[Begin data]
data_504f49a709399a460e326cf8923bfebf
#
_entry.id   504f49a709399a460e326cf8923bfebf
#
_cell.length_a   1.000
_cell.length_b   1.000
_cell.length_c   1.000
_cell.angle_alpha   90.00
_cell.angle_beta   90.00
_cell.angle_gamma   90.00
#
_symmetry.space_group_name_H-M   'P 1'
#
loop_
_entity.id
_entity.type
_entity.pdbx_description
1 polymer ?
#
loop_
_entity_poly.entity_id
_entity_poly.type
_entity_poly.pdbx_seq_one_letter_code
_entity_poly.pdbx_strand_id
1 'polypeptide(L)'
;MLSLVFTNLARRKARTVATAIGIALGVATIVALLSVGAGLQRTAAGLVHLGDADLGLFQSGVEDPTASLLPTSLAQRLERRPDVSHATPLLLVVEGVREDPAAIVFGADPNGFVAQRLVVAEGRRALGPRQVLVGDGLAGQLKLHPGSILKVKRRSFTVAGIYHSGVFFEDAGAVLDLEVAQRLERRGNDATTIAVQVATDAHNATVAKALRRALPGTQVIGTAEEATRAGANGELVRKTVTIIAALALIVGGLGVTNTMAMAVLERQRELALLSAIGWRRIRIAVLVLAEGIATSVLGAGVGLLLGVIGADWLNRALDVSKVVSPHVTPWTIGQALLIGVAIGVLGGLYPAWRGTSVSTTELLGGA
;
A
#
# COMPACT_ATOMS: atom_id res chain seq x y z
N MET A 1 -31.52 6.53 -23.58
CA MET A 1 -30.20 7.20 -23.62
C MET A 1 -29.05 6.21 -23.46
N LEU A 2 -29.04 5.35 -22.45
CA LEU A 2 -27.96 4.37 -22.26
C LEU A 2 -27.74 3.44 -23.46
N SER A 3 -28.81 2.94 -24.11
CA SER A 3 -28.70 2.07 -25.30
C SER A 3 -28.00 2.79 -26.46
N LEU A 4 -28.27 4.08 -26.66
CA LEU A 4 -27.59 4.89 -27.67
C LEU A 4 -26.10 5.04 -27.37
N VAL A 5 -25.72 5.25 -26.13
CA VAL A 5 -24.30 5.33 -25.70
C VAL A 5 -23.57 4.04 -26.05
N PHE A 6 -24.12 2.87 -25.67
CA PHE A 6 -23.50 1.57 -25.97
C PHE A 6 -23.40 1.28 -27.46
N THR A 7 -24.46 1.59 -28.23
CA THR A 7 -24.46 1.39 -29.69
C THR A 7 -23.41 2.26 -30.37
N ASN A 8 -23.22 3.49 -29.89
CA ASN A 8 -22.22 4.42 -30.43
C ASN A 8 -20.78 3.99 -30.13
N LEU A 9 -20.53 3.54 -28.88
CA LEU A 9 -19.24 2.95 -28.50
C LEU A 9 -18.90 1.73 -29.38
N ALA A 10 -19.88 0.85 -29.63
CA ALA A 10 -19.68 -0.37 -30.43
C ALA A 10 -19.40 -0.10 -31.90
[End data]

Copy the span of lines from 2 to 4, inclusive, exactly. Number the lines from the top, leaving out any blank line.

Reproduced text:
#
_entry.id   504f49a709399a460e326cf8923bfebf
#